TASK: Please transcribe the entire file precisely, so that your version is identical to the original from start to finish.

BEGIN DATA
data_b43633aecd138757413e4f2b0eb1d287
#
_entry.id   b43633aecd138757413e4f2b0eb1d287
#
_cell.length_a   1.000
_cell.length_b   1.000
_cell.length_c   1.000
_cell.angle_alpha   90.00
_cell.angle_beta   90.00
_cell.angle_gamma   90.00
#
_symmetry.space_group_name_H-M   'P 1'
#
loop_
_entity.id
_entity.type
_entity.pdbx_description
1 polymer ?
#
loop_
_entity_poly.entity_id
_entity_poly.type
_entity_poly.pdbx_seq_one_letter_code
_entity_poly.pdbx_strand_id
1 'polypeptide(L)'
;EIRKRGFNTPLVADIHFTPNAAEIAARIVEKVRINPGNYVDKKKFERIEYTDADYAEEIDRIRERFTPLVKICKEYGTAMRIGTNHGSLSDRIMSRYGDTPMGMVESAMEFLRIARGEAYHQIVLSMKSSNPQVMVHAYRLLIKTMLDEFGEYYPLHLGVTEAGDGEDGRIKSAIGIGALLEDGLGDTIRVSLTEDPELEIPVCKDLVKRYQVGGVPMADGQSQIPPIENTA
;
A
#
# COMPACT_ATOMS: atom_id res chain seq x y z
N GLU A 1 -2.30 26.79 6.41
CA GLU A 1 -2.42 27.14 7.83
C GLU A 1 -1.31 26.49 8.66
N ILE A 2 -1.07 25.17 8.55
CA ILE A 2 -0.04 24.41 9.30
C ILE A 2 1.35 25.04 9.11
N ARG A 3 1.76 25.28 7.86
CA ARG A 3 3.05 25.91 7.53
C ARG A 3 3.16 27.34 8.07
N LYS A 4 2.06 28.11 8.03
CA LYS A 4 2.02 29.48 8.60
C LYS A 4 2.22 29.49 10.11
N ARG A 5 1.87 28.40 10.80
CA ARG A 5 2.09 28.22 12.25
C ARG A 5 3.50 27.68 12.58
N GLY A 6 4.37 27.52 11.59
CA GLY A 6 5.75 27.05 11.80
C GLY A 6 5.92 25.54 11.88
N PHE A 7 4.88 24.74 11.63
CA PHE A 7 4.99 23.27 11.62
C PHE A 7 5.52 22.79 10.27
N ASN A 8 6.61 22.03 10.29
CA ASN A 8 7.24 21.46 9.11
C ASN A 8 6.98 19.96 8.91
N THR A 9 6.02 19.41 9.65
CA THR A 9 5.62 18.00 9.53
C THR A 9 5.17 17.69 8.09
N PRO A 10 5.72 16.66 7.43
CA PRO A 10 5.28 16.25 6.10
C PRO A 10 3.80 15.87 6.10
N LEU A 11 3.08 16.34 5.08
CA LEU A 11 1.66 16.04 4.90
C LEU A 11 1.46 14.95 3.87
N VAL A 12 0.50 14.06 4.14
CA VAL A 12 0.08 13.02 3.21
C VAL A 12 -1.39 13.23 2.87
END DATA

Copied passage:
data_b43633aecd138757413e4f2b0eb1d287
#
_entry.id   b43633aecd138757413e4f2b0eb1d287
#
_cell.length_a   1.000
_cell.length_b   1.000
_cell.length_c   1.000
_cell.angle_alpha   90.00
_cell.angle_beta   90.00
_cell.angle_gamma   90.00
#
_symmetry.space_group_name_H-M   'P 1'
#
loop_
_entity.id
_entity.type
_entity.pdbx_description
1 polymer ?
#
loop_
_entity_poly.entity_id
_entity_poly.type
_entity_poly.pdbx_seq_one_letter_code
_entity_poly.pdbx_strand_id
1 'polypeptide(L)'
;EIRKRGFNTPLVADIHFTPNAAEIAARIVEKVRINPGNYVDKKKFERIEYTDADYAEEIDRIRERFTPLVKICKEYGTAMRIGTNHGSLSDRIMSRYGDTPMGMVESAMEFLRIARGEAYHQIVLSMKSSNPQVMVHAYRLLIKTMLDEFGEYYPLHLGVTEAGDGEDGRIKSAIGIGALLEDGLGDTIRVSLTEDPELEIPVCKDLVKRYQVGGVPMADGQSQIPPIENTA
;
A
#
# COMPACT_ATOMS: atom_id res chain seq x y z
N GLU A 1 -2.30 26.79 6.41
CA GLU A 1 -2.42 27.14 7.83
C GLU A 1 -1.31 26.49 8.66
N ILE A 2 -1.07 25.17 8.55
CA ILE A 2 -0.04 24.41 9.30
C ILE A 2 1.35 25.04 9.11
N ARG A 3 1.76 25.28 7.86
CA ARG A 3 3.05 25.91 7.53
C ARG A 3 3.16 27.34 8.07
N LYS A 4 2.06 28.11 8.03
CA LYS A 4 2.02 29.48 8.60
C LYS A 4 2.22 29.49 10.11
N ARG A 5 1.87 28.40 10.80
CA ARG A 5 2.09 28.22 12.25
C ARG A 5 3.50 27.68 12.58
N GLY A 6 4.37 27.52 11.59
CA GLY A 6 5.75 27.05 11.80
C GLY A 6 5.92 25.54 11.88
N PHE A 7 4.88 24.74 11.63
CA PHE A 7 4.99 23.27 11.62
C PHE A 7 5.52 22.79 10.27
N ASN A 8 6.61 22.03 10.29
CA ASN A 8 7.24 21.46 9.11
C ASN A 8 6.98 19.96 8.91
N THR A 9 6.02 19.41 9.65
CA THR A 9 5.62 18.00 9.53
C THR A 9 5.17 17.69 8.09
N PRO A 10 5.72 16.66 7.43
CA PRO A 10 5.28 16.25 6.10
C PRO A 10 3.80 15.87 6.10
N LEU A 11 3.08 16.34 5.08
CA LEU A 11 1.66 16.04 4.90
C LEU A 11 1.46 14.95 3.87
N VAL A 12 0.50 14.06 4.14
CA VAL A 12 0.08 13.02 3.21
C VAL A 12 -1.39 13.23 2.87